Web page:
Saturday, June 12, 2010

Learning to Count

Grams is aware that she writes fairly frequently about Grandad's health problems and how frustrating they have been. I will admit that sometimes it just gets me down.

The day we spent this week at the Texas Heart Institute has reminded me that it's time to learn to count again. Sometimes this quest for diagnosis and cure has seemed never ending and I've forgotten to count my blessings.

One of my favorite hymns out of the old Baptist Hymnal that I grew up using at least three times a week is "Count Your Blessings." The words were written by Johnson Oatman, Jr. in 1897. I've always remembered this hymn and have turned to these words often on nights when I'm letting bad things roll around in my head and sleep is elusive. These words have helped me find comfort in many of the difficult times in my life. Somehow, counting my blessings always helps put things in perspective. Whether I was struggling with being the mother of teenagers, taking care of my aging parents, or problems on the job, I've found comfort in counting my blessings. It's kind of the same thing that Oprah advocated in encouraging her viewers to keep a gratitude journal. It helps put life back in the proper perspective.

I thought of this old hymn on Wednesday when we spent the day at the Texas Heart Institute only to end up being sent home to wait another week. Some of the people I met and saw while waiting that day reminded me how truly blessed we are. When we walked into the very first waiting room (there are many) Grams became immediately aware of the weariness and weight that many of the people in that room were carrying. It was clear that many of them had been there many times before and quite a few of them had already been there for a long time at 6 a.m.

A Mom and her daughter were sitting across from me. The daughter was the patient and she couldn't have been more than 15 years old. It was clear that this was a place they had been many times before and would probably be many more times, if they're lucky.

I met a woman who was there with her husband who was there for his ninth surgery on his heart. She definitely knew the routine and seemed resolved to waiting again and again if necessary.

The roommate Grandad had while being prepped that morning had already survived quintuple bypass surgery and was there to have a stint put in because his arteries had begun closing again.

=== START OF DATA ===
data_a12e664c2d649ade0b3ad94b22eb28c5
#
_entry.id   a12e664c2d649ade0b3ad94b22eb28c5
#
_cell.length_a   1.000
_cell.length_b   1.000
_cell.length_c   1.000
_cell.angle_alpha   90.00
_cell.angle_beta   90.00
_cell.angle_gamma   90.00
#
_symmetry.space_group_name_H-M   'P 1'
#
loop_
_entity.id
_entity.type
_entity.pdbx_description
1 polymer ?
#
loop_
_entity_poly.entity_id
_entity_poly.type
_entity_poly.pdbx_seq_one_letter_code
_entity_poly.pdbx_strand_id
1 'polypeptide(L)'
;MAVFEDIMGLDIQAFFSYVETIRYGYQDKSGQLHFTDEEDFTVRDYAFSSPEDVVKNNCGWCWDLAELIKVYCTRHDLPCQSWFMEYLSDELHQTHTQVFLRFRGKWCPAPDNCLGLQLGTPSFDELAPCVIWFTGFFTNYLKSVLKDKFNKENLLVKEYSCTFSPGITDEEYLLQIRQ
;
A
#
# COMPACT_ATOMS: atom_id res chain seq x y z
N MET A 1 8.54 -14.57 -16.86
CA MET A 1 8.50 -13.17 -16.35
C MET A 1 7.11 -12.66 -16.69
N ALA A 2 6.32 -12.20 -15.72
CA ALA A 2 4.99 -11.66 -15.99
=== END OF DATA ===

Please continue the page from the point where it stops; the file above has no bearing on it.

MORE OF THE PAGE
Then came the last roommate of the day. When they first came in I thought it was a daughter and her much older father. It turned out that she was his wife and he wasn't old, he just looked that way. You see, six weeks ago he was healthy and robust. Then his heart was attacked by an unidentified virus and within a week it was only functioning at ten percent. Three weeks ago he received a heart transplant. Every week for the next six months, they will go in through his neck and cut out a small piece of his heart to biopsy it. He told us it was no big deal. I was in awe as the nurse reviewed his medicines and his instructions and emphasized how important it is for him to carry the medicine everywhere he goes for the rest of his life. Something as simple as a flat tire or a missed bus could result in heart failure and/or death if he misses even one dose of his medicine.

I wasn't able to get the story of the most intriguing person I saw that day because the hospital is adamant about protecting patient privacy. It was a middle-aged woman who was wheeled past the doorway during our wait. She was coming out of the cath lab after having a procedure on her own heart and she was lying on the gurney wearing a hospital gown and a pair of black patent-leather high-heel shoes. I asked several nurses to see if anyone knew the story and couldn't find out anything.  But I know there's a story there. I think it was her own way of saying "I will survive!" And I must say, I like her style!

All of these stories, and the hundreds of others whom I didn't meet or see have helped to remind me that as bad as Grandad's health problems have been, it could always be worse. We are truly blessed and I'm reminding myself again today to count my blessings.
When upon life's billows
You are tempest tossed
When you are discouraged
Thinking all is lost
Count your many blessings
Name them one by one
And it will surprise you
What the Lord has done

Are you ever burdened
With a load of care
Does the cross seem heavy
You are called to bear
Count your many blessings
Every doubt will fly
And you will be singing
As the days go by

Count your blessings
Name them one by one
Count your blessings
See what God has done
Count your blessings
Name them one by one
Count your many blessings
See what God has done
Grams is counting her blessings today and hoping you will too.

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